There are several Rufous Treepies in Chennai. During winter, many of them visit the guava tree in my neighbor’s backyard. They sound like singers with speech impediments. But people just don’t seem to notice them.
I struggled with a severe stammering problem for about two decades. I could barely speak a few words without a prolonged stutter. Unlike the treepie, I drew attention to the muffled staccato notes. It was the first and last impression that I left people with. Nobody could see past the stuttering, including me.
I never thought of it as a major issue. But it was a time when stammering was poorly understood in India. People assumed that this condition was a malady of the mentally-challenged.
Kids would poke fun at me every single day. It wasn’t their intention to hurt my feelings. It was just a mad scramble to the top of the social totem pole. And some were going to get stepped on. Some of the jokes were funny. I would laugh begrudgingly. Adults were the worst. They assumed I was stammering on purpose. Or they had neither the patience nor the tolerance to deal with it in a sensitive manner. Their jokes were never funny too.
When I was 15 years old, I was sent to a summer camp in Coimbatore. The banner displayed above the front gate was unmissable. I saw it as soon as my mother dropped me off. It claimed to be a “Treatment center for patients suffering from sexual problems, impotency, stammering and other mental problems”. Most of the other attendees were adults with issues.
The counselors were an odd bunch but most were nice enough. I had a huge crush on one of them – Sandhya. She was about 15 years older than me. She wore thin-framed glasses and had a smile that made my heart yelp, like a happy puppy.
She had to sit me down in a room every morning at 6:30 AM, hazy with half-lit incense sticks, and ask me to read aloud the same Billy Goat story over and over again. She didn’t look like she was having any fun too. There was a yoga session before lunch, followed by meditation. During evenings, I had to chant om for 45 minutes. The day ended at 6 PM with a counselor talking to us about spirituality. The camp lasted for 30 days.
On the last day, the chief counselor asked me to write a list of ten things I wanted from life. I only remember three of them – a Casio keyboard, a motorbike and a garden. I was a dreamer back then. As I was leaving, I felt this incredible sadness. I knew I would never see Sandhya again. I was the 90s version of an emo teenager.
I remember coming back to disappointment at home that I wasn’t healed. I was upset too. As ridiculous as the whole experience was, a part of me expected some last-minute miracle. But I continued to stammer for another 15 years. I kept missing out on several opportunities to improve the quality of my life because of it. Meaningful connections with people too. Insecure and distracted, I said very little.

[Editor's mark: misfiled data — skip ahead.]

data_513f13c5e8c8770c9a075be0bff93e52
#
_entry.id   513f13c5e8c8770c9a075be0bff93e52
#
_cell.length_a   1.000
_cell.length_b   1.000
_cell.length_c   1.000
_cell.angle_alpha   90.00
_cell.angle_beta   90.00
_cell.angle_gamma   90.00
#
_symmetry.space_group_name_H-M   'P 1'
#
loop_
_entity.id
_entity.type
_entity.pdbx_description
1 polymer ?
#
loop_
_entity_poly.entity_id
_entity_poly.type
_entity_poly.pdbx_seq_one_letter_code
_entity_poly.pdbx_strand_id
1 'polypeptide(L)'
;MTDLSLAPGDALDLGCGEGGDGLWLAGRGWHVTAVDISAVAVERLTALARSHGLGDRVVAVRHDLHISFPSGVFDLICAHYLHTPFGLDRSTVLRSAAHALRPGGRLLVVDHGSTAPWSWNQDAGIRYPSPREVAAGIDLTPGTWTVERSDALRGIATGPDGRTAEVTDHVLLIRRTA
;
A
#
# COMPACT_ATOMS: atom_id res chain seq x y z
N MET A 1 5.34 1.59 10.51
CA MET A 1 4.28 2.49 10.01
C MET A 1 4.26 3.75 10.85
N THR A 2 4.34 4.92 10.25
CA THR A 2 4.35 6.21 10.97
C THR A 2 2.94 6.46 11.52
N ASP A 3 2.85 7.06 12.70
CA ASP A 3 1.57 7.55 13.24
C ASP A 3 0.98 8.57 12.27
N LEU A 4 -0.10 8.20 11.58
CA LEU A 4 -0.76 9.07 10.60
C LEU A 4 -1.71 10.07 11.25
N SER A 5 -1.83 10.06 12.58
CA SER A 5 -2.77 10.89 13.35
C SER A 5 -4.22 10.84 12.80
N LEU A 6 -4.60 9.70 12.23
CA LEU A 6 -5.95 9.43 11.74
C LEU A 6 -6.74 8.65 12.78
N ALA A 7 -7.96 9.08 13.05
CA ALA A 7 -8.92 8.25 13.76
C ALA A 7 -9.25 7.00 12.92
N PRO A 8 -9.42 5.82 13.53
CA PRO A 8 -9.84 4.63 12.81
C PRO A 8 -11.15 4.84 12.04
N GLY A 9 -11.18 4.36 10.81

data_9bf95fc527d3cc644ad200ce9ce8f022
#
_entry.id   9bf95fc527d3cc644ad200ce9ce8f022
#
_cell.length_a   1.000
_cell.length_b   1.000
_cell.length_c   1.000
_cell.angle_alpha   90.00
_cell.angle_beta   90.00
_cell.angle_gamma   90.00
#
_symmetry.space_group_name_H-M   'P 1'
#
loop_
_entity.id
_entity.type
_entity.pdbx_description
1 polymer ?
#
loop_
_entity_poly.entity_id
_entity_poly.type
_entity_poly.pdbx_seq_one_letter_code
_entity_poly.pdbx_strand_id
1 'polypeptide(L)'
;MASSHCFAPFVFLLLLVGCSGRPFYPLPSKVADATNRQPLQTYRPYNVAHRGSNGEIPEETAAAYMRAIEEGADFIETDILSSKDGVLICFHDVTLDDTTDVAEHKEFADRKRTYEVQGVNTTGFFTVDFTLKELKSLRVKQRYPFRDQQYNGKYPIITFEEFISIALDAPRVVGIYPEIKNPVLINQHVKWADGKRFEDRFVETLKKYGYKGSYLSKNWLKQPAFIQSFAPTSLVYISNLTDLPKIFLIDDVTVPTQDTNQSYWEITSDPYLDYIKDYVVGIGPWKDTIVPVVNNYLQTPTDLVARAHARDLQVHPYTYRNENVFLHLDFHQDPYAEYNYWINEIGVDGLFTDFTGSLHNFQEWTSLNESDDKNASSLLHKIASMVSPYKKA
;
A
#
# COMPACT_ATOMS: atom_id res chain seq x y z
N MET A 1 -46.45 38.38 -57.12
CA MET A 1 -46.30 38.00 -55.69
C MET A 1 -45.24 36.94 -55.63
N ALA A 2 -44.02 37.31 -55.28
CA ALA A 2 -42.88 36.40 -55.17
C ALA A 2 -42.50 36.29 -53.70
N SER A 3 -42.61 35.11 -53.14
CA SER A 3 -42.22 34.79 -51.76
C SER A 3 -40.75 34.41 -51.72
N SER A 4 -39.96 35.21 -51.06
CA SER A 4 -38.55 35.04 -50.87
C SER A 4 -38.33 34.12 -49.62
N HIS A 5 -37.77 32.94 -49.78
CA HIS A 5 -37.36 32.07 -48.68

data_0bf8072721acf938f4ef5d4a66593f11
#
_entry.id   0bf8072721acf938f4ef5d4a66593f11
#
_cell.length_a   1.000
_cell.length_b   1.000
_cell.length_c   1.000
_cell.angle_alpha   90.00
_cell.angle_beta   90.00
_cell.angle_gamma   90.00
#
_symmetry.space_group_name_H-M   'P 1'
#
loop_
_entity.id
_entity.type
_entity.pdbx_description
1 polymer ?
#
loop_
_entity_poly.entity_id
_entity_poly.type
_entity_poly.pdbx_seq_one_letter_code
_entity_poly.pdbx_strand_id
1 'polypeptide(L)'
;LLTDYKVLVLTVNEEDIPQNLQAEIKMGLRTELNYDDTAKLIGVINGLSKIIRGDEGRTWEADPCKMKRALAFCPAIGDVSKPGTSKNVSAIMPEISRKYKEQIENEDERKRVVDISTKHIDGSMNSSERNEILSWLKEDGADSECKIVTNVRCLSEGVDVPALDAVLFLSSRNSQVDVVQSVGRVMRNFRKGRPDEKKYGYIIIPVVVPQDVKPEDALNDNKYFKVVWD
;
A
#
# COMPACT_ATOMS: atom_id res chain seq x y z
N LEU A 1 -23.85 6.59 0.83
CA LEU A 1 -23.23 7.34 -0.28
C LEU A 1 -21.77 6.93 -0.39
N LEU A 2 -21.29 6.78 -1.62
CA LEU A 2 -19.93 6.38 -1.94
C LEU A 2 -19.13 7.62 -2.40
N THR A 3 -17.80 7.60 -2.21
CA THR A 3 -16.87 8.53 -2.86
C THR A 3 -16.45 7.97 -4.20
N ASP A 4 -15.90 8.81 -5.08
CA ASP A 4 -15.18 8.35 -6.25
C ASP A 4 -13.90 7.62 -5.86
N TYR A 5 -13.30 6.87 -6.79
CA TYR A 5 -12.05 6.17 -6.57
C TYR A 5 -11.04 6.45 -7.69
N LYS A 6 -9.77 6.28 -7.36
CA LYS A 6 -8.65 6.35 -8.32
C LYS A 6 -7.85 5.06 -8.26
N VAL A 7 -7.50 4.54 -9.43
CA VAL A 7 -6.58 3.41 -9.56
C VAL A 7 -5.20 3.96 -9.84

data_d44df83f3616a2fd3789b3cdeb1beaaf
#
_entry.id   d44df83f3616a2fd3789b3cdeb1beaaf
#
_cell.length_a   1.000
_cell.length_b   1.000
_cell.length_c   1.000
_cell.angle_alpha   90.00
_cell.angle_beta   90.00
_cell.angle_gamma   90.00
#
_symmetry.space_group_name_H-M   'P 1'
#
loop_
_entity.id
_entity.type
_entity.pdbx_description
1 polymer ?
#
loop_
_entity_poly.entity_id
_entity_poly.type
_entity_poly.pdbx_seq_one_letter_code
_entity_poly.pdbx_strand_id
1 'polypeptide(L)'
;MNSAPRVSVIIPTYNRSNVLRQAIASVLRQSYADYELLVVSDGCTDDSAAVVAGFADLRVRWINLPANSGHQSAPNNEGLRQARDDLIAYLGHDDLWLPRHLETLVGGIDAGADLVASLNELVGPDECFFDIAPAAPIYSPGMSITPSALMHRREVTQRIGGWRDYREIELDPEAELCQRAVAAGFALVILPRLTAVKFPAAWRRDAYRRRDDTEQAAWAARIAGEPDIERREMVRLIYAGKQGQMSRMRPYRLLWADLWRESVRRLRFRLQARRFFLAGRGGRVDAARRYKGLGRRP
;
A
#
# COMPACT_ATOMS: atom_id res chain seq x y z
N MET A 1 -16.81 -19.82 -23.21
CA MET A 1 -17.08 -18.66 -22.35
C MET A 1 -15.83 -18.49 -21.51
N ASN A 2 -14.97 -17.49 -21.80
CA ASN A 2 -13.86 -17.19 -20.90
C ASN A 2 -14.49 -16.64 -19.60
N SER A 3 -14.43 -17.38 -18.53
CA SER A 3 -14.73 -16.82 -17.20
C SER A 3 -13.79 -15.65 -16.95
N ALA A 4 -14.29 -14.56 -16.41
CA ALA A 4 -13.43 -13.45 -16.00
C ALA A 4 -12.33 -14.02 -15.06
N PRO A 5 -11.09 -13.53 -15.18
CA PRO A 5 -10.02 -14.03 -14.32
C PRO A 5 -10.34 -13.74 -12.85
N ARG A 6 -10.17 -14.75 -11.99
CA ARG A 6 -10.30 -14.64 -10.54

I tried again to overcome it when I was about 25 years old. There wasn’t a particular moment. It wasn’t anything that anyone had said. Just one of those days when I woke up and decided that things had to change. Only this time, I chose to go about it at once. I was looking for a change in my career at that point. And so I decided to apply for a PR role in corporate marketing, knowing that public speaking would be a major part of it.
I had nearly a month’s break before joining the new company. Every day I would spend a few hours reading aloud articles from newspapers and magazines. I enunciated every word until I would get it right. I knew that something had to be done. and this felt like a fighting chance.
About three months later, apart from a few hiccups, I stopped stammering like I used to. It helped that I started putting myself in pressurizing situations. I offered to make sales presentations and lead discussions. I demanded that my closest friends heard the length and breadth of my rants – most of which were against them.
In 2013, an independent filmmaker asked me to be the narrator for a rerecording of his documentary – That Fired Soul. It ended up winning a national award and was showcased at film festivals across India. I was proud of myself. And I still haven’t been able to shut up about it.
These days, as I have shamelessly promoted on this page, I work as a part-time voice-over artist for corporate videos.
These days I keep in touch with people worse than chickenpox does. Hence, most of the time I find myself surrounded who are just starting to get to know me. And it feels strange not being identified as that guy who stammers. It almost doesn’t feel right.
I know that I wouldn’t have turned out the way I did without dealing with a bad speech impediment for nearly 20 years. It gave me courage, strength, and a confrontational attitude. But I can’t say I turned out to be a decent human being because of it. That’s a matter of perception.
I know only that I have been talking a lot since then. Unless I hit my head on a lamp post and start stuttering again, I don’t think I can’t stop. I don’t want to.
It’s my turn.
(Photographs – Chennai, Vedanthangal)